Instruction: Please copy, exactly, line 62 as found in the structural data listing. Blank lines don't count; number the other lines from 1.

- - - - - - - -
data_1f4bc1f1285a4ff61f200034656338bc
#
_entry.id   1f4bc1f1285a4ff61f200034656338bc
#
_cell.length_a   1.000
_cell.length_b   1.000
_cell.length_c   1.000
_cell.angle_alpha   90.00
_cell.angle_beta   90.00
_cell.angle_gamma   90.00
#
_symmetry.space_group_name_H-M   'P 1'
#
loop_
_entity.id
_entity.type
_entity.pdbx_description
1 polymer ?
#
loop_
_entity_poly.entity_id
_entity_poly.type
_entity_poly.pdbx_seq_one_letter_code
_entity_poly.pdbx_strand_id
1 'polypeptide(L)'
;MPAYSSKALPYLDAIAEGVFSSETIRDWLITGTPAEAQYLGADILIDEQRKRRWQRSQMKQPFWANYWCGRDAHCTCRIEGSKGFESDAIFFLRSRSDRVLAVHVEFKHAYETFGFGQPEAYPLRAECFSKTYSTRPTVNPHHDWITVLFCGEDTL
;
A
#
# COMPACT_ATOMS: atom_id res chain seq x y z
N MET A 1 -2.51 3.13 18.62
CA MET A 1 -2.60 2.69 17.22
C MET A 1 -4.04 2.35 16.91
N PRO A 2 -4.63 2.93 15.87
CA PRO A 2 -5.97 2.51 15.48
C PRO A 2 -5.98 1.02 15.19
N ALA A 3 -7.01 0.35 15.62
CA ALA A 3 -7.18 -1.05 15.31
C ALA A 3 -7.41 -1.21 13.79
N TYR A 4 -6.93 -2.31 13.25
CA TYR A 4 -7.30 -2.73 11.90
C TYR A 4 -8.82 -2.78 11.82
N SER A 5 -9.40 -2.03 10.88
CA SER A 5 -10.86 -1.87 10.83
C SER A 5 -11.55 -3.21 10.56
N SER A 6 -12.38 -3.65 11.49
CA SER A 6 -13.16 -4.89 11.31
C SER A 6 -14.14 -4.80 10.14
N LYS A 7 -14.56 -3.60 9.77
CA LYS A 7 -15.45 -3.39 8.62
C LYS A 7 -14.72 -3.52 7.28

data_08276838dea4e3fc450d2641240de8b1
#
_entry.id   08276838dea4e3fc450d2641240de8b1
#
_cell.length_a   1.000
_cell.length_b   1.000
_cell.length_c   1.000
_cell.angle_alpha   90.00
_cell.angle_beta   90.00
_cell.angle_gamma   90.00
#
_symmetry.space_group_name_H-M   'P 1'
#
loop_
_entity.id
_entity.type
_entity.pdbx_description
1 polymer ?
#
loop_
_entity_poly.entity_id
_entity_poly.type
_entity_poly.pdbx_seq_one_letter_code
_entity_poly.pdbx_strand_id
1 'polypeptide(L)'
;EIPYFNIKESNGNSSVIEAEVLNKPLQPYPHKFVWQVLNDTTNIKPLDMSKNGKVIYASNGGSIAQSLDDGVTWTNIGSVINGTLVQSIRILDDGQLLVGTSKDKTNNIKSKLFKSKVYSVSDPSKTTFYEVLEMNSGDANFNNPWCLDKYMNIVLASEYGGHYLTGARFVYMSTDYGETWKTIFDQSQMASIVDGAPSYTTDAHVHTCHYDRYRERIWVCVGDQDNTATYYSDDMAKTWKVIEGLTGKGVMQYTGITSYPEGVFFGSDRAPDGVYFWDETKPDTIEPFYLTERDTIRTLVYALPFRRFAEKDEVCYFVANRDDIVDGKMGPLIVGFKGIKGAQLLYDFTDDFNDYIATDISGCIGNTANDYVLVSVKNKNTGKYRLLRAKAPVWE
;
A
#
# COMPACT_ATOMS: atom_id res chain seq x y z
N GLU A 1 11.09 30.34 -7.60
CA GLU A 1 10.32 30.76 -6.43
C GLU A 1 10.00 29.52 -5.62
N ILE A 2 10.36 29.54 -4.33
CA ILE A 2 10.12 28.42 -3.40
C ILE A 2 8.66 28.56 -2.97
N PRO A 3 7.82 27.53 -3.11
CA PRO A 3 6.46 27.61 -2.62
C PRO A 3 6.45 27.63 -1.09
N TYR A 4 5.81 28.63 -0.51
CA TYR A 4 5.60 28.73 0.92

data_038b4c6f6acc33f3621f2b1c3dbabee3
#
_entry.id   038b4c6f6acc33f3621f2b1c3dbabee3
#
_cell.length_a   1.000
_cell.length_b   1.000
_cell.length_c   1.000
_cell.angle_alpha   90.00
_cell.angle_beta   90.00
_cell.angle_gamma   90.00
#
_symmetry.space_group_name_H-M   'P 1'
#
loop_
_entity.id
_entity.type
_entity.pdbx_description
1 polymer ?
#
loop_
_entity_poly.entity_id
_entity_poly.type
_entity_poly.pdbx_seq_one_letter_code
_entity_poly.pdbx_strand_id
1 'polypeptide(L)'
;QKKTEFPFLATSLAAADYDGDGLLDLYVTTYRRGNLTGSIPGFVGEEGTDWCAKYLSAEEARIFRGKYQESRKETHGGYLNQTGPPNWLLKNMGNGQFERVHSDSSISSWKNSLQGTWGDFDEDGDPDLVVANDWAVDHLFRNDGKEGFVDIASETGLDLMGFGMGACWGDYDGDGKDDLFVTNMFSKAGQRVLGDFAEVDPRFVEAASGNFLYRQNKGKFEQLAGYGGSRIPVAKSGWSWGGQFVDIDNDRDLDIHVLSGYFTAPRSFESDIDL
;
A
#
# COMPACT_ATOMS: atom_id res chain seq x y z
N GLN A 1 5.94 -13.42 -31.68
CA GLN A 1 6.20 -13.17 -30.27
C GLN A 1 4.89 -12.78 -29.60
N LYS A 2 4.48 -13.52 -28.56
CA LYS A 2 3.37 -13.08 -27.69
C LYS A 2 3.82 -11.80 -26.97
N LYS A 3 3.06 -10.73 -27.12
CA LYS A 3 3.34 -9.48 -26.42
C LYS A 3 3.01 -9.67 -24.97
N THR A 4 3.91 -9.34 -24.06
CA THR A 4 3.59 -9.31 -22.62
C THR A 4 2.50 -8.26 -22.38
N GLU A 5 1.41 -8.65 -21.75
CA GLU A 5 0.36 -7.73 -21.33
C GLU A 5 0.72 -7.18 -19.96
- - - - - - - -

#